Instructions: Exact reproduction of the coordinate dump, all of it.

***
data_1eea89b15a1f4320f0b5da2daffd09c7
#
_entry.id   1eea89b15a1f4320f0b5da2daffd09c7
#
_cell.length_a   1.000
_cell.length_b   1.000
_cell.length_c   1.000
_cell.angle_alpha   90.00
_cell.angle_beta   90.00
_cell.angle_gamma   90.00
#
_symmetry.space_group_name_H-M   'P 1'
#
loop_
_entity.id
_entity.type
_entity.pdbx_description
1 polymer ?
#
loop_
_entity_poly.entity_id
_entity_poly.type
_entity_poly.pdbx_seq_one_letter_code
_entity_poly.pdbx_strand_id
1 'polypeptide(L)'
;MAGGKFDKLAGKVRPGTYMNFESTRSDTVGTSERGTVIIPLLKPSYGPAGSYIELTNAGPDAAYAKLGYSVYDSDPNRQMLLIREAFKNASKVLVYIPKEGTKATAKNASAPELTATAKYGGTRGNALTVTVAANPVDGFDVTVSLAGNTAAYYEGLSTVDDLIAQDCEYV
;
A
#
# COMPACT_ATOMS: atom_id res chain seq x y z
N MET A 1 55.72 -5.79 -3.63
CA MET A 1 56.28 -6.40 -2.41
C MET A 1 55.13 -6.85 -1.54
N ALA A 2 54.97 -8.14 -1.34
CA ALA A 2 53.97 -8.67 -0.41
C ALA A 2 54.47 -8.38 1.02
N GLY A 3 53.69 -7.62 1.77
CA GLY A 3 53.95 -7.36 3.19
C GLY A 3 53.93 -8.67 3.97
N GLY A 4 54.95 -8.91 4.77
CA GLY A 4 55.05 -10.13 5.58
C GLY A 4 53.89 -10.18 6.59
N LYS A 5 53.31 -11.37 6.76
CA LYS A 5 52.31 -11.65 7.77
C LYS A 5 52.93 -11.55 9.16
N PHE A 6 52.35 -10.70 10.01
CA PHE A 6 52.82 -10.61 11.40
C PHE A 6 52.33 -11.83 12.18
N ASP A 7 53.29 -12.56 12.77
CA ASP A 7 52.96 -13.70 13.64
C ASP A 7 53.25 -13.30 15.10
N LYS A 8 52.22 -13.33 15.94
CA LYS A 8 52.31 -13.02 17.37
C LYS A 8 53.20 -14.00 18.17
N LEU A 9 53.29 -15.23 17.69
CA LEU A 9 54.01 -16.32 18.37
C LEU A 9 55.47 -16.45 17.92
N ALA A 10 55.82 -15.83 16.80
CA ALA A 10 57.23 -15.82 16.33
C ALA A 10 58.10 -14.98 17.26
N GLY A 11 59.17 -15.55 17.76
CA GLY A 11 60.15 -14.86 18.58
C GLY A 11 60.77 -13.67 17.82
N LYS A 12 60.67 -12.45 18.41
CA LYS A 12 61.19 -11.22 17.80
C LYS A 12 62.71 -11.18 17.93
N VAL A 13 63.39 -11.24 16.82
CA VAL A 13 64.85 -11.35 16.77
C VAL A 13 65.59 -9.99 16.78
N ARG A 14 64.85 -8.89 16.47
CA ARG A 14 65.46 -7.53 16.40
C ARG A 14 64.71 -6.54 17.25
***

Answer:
data_1eea89b15a1f4320f0b5da2daffd09c7
#
_entry.id   1eea89b15a1f4320f0b5da2daffd09c7
#
_cell.length_a   1.000
_cell.length_b   1.000
_cell.length_c   1.000
_cell.angle_alpha   90.00
_cell.angle_beta   90.00
_cell.angle_gamma   90.00
#
_symmetry.space_group_name_H-M   'P 1'
#
loop_
_entity.id
_entity.type
_entity.pdbx_description
1 polymer ?
#
loop_
_entity_poly.entity_id
_entity_poly.type
_entity_poly.pdbx_seq_one_letter_code
_entity_poly.pdbx_strand_id
1 'polypeptide(L)'
;MAGGKFDKLAGKVRPGTYMNFESTRSDTVGTSERGTVIIPLLKPSYGPAGSYIELTNAGPDAAYAKLGYSVYDSDPNRQMLLIREAFKNASKVLVYIPKEGTKATAKNASAPELTATAKYGGTRGNALTVTVAANPVDGFDVTVSLAGNTAAYYEGLSTVDDLIAQDCEYV
;
A
#
# COMPACT_ATOMS: atom_id res chain seq x y z
N MET A 1 55.72 -5.79 -3.63
CA MET A 1 56.28 -6.40 -2.41
C MET A 1 55.13 -6.85 -1.54
N ALA A 2 54.97 -8.14 -1.34
CA ALA A 2 53.97 -8.67 -0.41
C ALA A 2 54.47 -8.38 1.02
N GLY A 3 53.69 -7.62 1.77
CA GLY A 3 53.95 -7.36 3.19
C GLY A 3 53.93 -8.67 3.97
N GLY A 4 54.95 -8.91 4.77
CA GLY A 4 55.05 -10.13 5.58
C GLY A 4 53.89 -10.18 6.59
N LYS A 5 53.31 -11.37 6.76
CA LYS A 5 52.31 -11.65 7.77
C LYS A 5 52.93 -11.55 9.16
N PHE A 6 52.35 -10.70 10.01
CA PHE A 6 52.82 -10.61 11.40
C PHE A 6 52.33 -11.83 12.18
N ASP A 7 53.29 -12.56 12.77
CA ASP A 7 52.96 -13.70 13.64
C ASP A 7 53.25 -13.30 15.10
N LYS A 8 52.22 -13.33 15.94
CA LYS A 8 52.31 -13.02 17.37
C LYS A 8 53.20 -14.00 18.17
N LEU A 9 53.29 -15.23 17.69
CA LEU A 9 54.01 -16.32 18.37
C LEU A 9 55.47 -16.45 17.92
N ALA A 10 55.82 -15.83 16.80
CA ALA A 10 57.23 -15.82 16.33
C ALA A 10 58.10 -14.98 17.26
N GLY A 11 59.17 -15.55 17.76
CA GLY A 11 60.15 -14.86 18.58
C GLY A 11 60.77 -13.67 17.82
N LYS A 12 60.67 -12.45 18.41
CA LYS A 12 61.19 -11.22 17.80
C LYS A 12 62.71 -11.18 17.93
N VAL A 13 63.39 -11.24 16.82
CA VAL A 13 64.85 -11.35 16.77
C VAL A 13 65.59 -9.99 16.78
N ARG A 14 64.85 -8.89 16.47
CA ARG A 14 65.46 -7.53 16.40
C ARG A 14 64.71 -6.54 17.25